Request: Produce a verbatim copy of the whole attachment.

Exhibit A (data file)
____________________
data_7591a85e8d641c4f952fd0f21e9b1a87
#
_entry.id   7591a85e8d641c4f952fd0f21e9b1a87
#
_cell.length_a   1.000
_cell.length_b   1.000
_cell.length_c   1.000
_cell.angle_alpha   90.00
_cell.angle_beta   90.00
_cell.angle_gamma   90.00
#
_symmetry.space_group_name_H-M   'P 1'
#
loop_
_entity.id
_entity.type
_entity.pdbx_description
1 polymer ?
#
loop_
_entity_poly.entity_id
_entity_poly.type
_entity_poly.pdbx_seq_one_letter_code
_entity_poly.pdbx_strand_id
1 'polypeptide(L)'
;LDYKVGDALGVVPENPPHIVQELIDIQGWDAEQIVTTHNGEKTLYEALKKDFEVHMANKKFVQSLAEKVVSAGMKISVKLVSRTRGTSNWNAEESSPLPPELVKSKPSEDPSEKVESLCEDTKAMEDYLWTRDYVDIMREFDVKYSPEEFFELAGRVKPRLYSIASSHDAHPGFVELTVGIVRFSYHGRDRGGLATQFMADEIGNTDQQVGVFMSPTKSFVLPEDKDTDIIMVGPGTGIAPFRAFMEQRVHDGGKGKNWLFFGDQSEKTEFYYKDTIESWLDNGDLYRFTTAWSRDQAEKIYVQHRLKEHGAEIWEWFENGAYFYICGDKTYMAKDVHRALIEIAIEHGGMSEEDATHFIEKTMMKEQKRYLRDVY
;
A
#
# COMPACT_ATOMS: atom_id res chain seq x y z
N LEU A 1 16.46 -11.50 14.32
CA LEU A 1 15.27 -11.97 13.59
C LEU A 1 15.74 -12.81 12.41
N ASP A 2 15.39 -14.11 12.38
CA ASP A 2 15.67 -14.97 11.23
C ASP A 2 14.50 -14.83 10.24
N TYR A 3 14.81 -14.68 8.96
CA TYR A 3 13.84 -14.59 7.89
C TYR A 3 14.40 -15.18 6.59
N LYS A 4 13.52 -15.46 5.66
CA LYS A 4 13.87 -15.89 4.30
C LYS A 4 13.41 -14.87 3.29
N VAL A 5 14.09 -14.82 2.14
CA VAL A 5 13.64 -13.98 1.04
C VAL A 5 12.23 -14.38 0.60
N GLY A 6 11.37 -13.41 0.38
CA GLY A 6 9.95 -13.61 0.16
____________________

data_7591a85e8d641c4f952fd0f21e9b1a87
#
_entry.id   7591a85e8d641c4f952fd0f21e9b1a87
#
_cell.length_a   1.000
_cell.length_b   1.000
_cell.length_c   1.000
_cell.angle_alpha   90.00
_cell.angle_beta   90.00
_cell.angle_gamma   90.00
#
_symmetry.space_group_name_H-M   'P 1'
#
loop_
_entity.id
_entity.type
_entity.pdbx_description
1 polymer ?
#
loop_
_entity_poly.entity_id
_entity_poly.type
_entity_poly.pdbx_seq_one_letter_code
_entity_poly.pdbx_strand_id
1 'polypeptide(L)'
;LDYKVGDALGVVPENPPHIVQELIDIQGWDAEQIVTTHNGEKTLYEALKKDFEVHMANKKFVQSLAEKVVSAGMKISVKLVSRTRGTSNWNAEESSPLPPELVKSKPSEDPSEKVESLCEDTKAMEDYLWTRDYVDIMREFDVKYSPEEFFELAGRVKPRLYSIASSHDAHPGFVELTVGIVRFSYHGRDRGGLATQFMADEIGNTDQQVGVFMSPTKSFVLPEDKDTDIIMVGPGTGIAPFRAFMEQRVHDGGKGKNWLFFGDQSEKTEFYYKDTIESWLDNGDLYRFTTAWSRDQAEKIYVQHRLKEHGAEIWEWFENGAYFYICGDKTYMAKDVHRALIEIAIEHGGMSEEDATHFIEKTMMKEQKRYLRDVY
;
A
#
# COMPACT_ATOMS: atom_id res chain seq x y z
N LEU A 1 16.46 -11.50 14.32
CA LEU A 1 15.27 -11.97 13.59
C LEU A 1 15.74 -12.81 12.41
N ASP A 2 15.39 -14.11 12.38
CA ASP A 2 15.67 -14.97 11.23
C ASP A 2 14.50 -14.83 10.24
N TYR A 3 14.81 -14.68 8.96
CA TYR A 3 13.84 -14.59 7.89
C TYR A 3 14.40 -15.18 6.59
N LYS A 4 13.52 -15.46 5.66
CA LYS A 4 13.87 -15.89 4.30
C LYS A 4 13.41 -14.87 3.29
N VAL A 5 14.09 -14.82 2.14
CA VAL A 5 13.64 -13.98 1.04
C VAL A 5 12.23 -14.38 0.60
N GLY A 6 11.37 -13.41 0.38
CA GLY A 6 9.95 -13.61 0.16